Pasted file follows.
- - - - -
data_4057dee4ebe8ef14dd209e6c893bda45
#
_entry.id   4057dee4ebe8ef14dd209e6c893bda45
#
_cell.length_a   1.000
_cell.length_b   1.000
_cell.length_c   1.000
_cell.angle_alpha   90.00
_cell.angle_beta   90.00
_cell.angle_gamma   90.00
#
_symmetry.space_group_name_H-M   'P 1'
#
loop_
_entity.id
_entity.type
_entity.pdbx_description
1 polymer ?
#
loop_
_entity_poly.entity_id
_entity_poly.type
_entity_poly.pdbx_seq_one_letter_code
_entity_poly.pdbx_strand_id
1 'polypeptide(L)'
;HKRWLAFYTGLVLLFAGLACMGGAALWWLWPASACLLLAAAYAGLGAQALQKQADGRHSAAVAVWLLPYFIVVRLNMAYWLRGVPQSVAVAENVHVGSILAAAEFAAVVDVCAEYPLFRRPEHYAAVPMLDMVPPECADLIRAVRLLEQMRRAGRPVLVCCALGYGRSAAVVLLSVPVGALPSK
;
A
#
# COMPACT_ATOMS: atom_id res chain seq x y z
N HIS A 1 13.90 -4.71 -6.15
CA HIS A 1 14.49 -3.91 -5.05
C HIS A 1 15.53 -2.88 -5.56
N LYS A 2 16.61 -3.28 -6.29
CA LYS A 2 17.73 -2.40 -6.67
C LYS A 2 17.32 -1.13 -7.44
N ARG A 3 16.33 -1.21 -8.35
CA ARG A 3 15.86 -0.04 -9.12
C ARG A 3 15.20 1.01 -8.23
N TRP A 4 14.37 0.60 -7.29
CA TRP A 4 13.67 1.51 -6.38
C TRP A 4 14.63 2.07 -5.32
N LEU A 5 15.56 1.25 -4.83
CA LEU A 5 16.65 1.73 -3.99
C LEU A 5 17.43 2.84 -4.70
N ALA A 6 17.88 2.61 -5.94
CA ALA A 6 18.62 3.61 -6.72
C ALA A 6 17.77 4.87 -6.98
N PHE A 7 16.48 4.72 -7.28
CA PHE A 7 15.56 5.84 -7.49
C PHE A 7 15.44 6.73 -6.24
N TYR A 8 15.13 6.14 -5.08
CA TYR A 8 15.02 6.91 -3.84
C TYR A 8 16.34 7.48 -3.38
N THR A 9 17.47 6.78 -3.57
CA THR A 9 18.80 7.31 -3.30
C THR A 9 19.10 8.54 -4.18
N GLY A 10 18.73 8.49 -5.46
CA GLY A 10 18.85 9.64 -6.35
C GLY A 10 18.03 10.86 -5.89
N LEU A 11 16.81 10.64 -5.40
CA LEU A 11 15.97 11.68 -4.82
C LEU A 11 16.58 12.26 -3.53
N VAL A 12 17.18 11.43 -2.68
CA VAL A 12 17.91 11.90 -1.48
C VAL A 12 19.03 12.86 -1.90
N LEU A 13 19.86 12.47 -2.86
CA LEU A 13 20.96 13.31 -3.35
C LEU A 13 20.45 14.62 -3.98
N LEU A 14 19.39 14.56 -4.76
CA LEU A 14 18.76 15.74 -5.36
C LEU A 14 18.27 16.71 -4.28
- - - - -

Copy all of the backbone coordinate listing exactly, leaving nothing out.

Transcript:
data_4057dee4ebe8ef14dd209e6c893bda45
#
_entry.id   4057dee4ebe8ef14dd209e6c893bda45
#
_cell.length_a   1.000
_cell.length_b   1.000
_cell.length_c   1.000
_cell.angle_alpha   90.00
_cell.angle_beta   90.00
_cell.angle_gamma   90.00
#
_symmetry.space_group_name_H-M   'P 1'
#
loop_
_entity.id
_entity.type
_entity.pdbx_description
1 polymer ?
#
loop_
_entity_poly.entity_id
_entity_poly.type
_entity_poly.pdbx_seq_one_letter_code
_entity_poly.pdbx_strand_id
1 'polypeptide(L)'
;HKRWLAFYTGLVLLFAGLACMGGAALWWLWPASACLLLAAAYAGLGAQALQKQADGRHSAAVAVWLLPYFIVVRLNMAYWLRGVPQSVAVAENVHVGSILAAAEFAAVVDVCAEYPLFRRPEHYAAVPMLDMVPPECADLIRAVRLLEQMRRAGRPVLVCCALGYGRSAAVVLLSVPVGALPSK
;
A
#
# COMPACT_ATOMS: atom_id res chain seq x y z
N HIS A 1 13.90 -4.71 -6.15
CA HIS A 1 14.49 -3.91 -5.05
C HIS A 1 15.53 -2.88 -5.56
N LYS A 2 16.61 -3.28 -6.29
CA LYS A 2 17.73 -2.40 -6.67
C LYS A 2 17.32 -1.13 -7.44
N ARG A 3 16.33 -1.21 -8.35
CA ARG A 3 15.86 -0.04 -9.12
C ARG A 3 15.20 1.01 -8.23
N TRP A 4 14.37 0.60 -7.29
CA TRP A 4 13.67 1.51 -6.38
C TRP A 4 14.63 2.07 -5.32
N LEU A 5 15.56 1.25 -4.83
CA LEU A 5 16.65 1.73 -3.99
C LEU A 5 17.43 2.84 -4.70
N ALA A 6 17.88 2.61 -5.94
CA ALA A 6 18.62 3.61 -6.72
C ALA A 6 17.77 4.87 -6.98
N PHE A 7 16.48 4.72 -7.28
CA PHE A 7 15.56 5.84 -7.49
C PHE A 7 15.44 6.73 -6.24
N TYR A 8 15.13 6.14 -5.08
CA TYR A 8 15.02 6.91 -3.84
C TYR A 8 16.34 7.48 -3.38
N THR A 9 17.47 6.78 -3.57
CA THR A 9 18.80 7.31 -3.30
C THR A 9 19.10 8.54 -4.18
N GLY A 10 18.73 8.49 -5.46
CA GLY A 10 18.85 9.64 -6.35
C GLY A 10 18.03 10.86 -5.89
N LEU A 11 16.81 10.64 -5.40
CA LEU A 11 15.97 11.68 -4.82
C LEU A 11 16.58 12.26 -3.53
N VAL A 12 17.18 11.43 -2.68
CA VAL A 12 17.91 11.90 -1.48
C VAL A 12 19.03 12.86 -1.90
N LEU A 13 19.86 12.47 -2.86
CA LEU A 13 20.96 13.31 -3.35
C LEU A 13 20.45 14.62 -3.98
N LEU A 14 19.39 14.56 -4.76
CA LEU A 14 18.76 15.74 -5.36
C LEU A 14 18.27 16.71 -4.28